‘Establishment’ in EU insolvency—a win for territorialists? (Olympic Airlines)

Sebastian Prentis, a barrister at New Square Chambers, discusses the Supreme Court’s judgment in Olympic Airlines SA which examines the correct meaning of the concept of ‘establishment’ in relation to EU insolvency proceedings.

Original news

Trustees of the Olympic Airlines SA Pension and Life Assurance Scheme v Olympic Airlines SA [2015] UKSC 27, [2015] All ER (D) 224 (Apr)

The respondent company was a Greek state-owned airline that had gone into administration. The appellants were trustees of its pension scheme. The trustees presented a petition in England to wind-up the company on the ground that it was unable to meet its liabilities. The Chancery Division granted the petition, but it was overruled by the Court of Appeal. The Supreme Court dismissed the trustees’ appeal. On the proper construction of ‘economic activity’ in the definition of ‘establishment’ of Council Regulation (EC) 1346/2000, art 2(h) (the EU Insolvency Regulation), the company could not, at the date of the petition, be said to have had an ‘establishment’ in the United Kingdom.

What were the jurisdictional issues?

In Olympic Airlines SA the Supreme Court expounds on the meaning of ‘establishment’ in the EU Insolvency Regulation.

The EU Insolvency Regulation applies where a debtor has his or its ‘centre of main interests’ within an EU state (which for these purposes does not include Denmark). Only the courts of that state will have jurisdiction to open main insolvency proceedings. By art 3(2), courts of another member state can open proceedings (which will be ‘territorial’ or ‘secondary’ depending on whether they are opened before or after the main proceedings) only if the debtor has an ‘establishment’ in that state. It is therefore a pre-condition to the opening of secondary proceedings that the debtor possesses an establishment.

‘Establishment’ is defined by art 2(h) as ‘any place of operations where the debtor carries out a non-transitory economic activity with human means and goods’.

How did the matter arise?

Olympic Airlines was the Greek national airline. In 2008 the European Commission determined that it had received illegal state aid and ordered its immediate recovery by the Greek state. On 29 September 2009 Olympic’s flight operations ceased and were transferred to an unconnected company. On 2 October 2009 it was placed into main proceedings special liquidation by the Court of Appeal in Athens. The shortfall is estimated at €500m.

In the UK, by June 2010 there remained a single office in Conduit Street, Mayfair, which was owned by a related company. It contained books and records, and worthless furniture and equipment. There was a van, again owned by a different company, and two bank accounts.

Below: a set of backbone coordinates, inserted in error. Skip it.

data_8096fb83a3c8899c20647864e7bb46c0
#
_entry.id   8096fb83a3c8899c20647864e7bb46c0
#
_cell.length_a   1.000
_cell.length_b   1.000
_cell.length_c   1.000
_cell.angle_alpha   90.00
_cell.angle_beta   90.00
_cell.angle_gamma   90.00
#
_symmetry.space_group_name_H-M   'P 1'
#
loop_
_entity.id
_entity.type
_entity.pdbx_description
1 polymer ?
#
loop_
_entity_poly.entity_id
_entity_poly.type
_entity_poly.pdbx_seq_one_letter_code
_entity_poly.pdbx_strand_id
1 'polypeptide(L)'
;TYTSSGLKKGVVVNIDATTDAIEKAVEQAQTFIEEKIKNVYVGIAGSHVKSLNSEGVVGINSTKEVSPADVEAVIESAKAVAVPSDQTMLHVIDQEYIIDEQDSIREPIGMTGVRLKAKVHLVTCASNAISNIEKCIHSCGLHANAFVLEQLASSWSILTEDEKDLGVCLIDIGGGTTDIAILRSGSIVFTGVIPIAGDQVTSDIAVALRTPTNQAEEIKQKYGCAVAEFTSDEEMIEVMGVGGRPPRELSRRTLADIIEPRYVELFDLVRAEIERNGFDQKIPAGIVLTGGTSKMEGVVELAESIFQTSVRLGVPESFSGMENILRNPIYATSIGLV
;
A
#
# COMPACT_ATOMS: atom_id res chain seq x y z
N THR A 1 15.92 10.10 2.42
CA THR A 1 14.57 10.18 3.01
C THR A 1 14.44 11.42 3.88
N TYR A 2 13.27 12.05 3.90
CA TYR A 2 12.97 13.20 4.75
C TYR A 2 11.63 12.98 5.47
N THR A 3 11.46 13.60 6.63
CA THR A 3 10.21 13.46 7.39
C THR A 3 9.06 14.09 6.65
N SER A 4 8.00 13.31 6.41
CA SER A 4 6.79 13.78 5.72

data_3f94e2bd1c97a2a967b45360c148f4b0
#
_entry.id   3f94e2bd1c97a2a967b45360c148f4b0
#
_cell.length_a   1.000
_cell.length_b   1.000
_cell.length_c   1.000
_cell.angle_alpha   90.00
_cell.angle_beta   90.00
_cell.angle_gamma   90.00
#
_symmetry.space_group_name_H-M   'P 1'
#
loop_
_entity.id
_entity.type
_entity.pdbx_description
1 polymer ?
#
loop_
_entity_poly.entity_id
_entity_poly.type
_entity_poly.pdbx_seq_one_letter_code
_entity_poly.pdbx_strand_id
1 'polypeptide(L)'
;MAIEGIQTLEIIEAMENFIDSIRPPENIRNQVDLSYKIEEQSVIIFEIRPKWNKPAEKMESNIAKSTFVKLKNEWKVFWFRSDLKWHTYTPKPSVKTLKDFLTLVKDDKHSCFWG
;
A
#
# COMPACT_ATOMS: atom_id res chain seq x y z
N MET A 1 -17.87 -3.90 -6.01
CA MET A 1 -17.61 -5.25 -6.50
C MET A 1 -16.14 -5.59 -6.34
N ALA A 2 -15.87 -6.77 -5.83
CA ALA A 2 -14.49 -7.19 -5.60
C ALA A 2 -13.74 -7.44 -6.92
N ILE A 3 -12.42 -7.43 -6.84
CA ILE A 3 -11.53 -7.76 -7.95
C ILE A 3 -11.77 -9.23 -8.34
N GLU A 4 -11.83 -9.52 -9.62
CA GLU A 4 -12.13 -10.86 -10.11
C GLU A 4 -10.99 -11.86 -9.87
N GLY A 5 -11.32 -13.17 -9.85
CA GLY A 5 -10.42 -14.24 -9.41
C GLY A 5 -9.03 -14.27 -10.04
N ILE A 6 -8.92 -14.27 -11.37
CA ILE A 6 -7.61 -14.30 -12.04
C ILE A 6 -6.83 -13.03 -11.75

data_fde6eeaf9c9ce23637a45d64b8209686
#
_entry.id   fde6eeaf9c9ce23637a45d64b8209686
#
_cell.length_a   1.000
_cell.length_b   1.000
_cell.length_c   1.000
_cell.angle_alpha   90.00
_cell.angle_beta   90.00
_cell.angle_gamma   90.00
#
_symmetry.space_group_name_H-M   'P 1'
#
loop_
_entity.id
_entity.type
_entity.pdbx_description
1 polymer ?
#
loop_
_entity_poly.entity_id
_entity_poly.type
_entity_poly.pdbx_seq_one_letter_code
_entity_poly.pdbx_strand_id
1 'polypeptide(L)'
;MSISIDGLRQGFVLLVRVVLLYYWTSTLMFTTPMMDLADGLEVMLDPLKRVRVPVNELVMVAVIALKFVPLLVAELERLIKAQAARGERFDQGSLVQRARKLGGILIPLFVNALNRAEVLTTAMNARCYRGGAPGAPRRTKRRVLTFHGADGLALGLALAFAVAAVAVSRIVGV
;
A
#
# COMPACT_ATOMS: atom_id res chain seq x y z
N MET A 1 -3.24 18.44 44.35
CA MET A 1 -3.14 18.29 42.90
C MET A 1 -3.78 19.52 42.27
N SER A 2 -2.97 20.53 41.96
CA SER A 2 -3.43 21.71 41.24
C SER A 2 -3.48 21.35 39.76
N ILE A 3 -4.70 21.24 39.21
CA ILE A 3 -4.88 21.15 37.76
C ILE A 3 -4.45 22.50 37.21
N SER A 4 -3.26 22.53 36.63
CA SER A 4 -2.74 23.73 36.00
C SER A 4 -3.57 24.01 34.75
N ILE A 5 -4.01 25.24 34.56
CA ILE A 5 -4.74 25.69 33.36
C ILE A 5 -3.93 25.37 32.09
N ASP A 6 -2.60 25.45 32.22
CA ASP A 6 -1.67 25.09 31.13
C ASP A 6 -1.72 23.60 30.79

On 17 June 2010 the Greek liquidator told the trustees of the employees’ pension fund that on 14 July 2010 the employment of the 27 remaining staff would be terminated, and payments into the pension fund would cease.

Three staff were retained from 14 July 2010 on ad hoc contracts. They attended the Conduit Street office to reconcile accounts, deal with any post and telephone calls, and dispose of the remaining assets. Olympic continued to make payments for:

  • their services
  • council tax and utility supplies for the office, and
  • repairs after a break in

On 20 July 2010 the trustees presented a winding-up petition to the High Court in London in respect of the estimated shortfall in the fund of about £16m. The trustees were obliged to seek a winding-up order in this country because they wanted to have recourse to the Pension Protection Fund (PPF) and the Pensions Act 2004 had failed to include in its qualifying insolvency events an EU liquidation. By the time of the Supreme Court hearing a statutory instrument had modified this, but effectively only for the trustees.

What is the relevant time for assessing ‘establishment’?

The art 2(h) definition is framed in the present tense, and the relevant time is the date of presentation of the petition (here, 20 July 2010). Before the Supreme Court the trustees argued that a factor tending towards an establishment was that until six days before the relevant date there were 27 employees. This is implicitly rejected in the judgment. No doubt the nature of the activities on the relevant date may be informed by what is occurring on surrounding dates, but it would be detrimental to the notion of certainty to find an establishment on the basis of a fact which no longer subsisted. In any event, it is plain from the judgment that the correct question would be what any employees were actually doing on the relevant date.

What did the Supreme Court find is meant by ‘economic activity’?

The Supreme Court determined that ‘economic activity’ required business dealings through market activity with third parties, and not mere acts or payments referable to internal administration. The trustees’ appeal was therefore dismissed.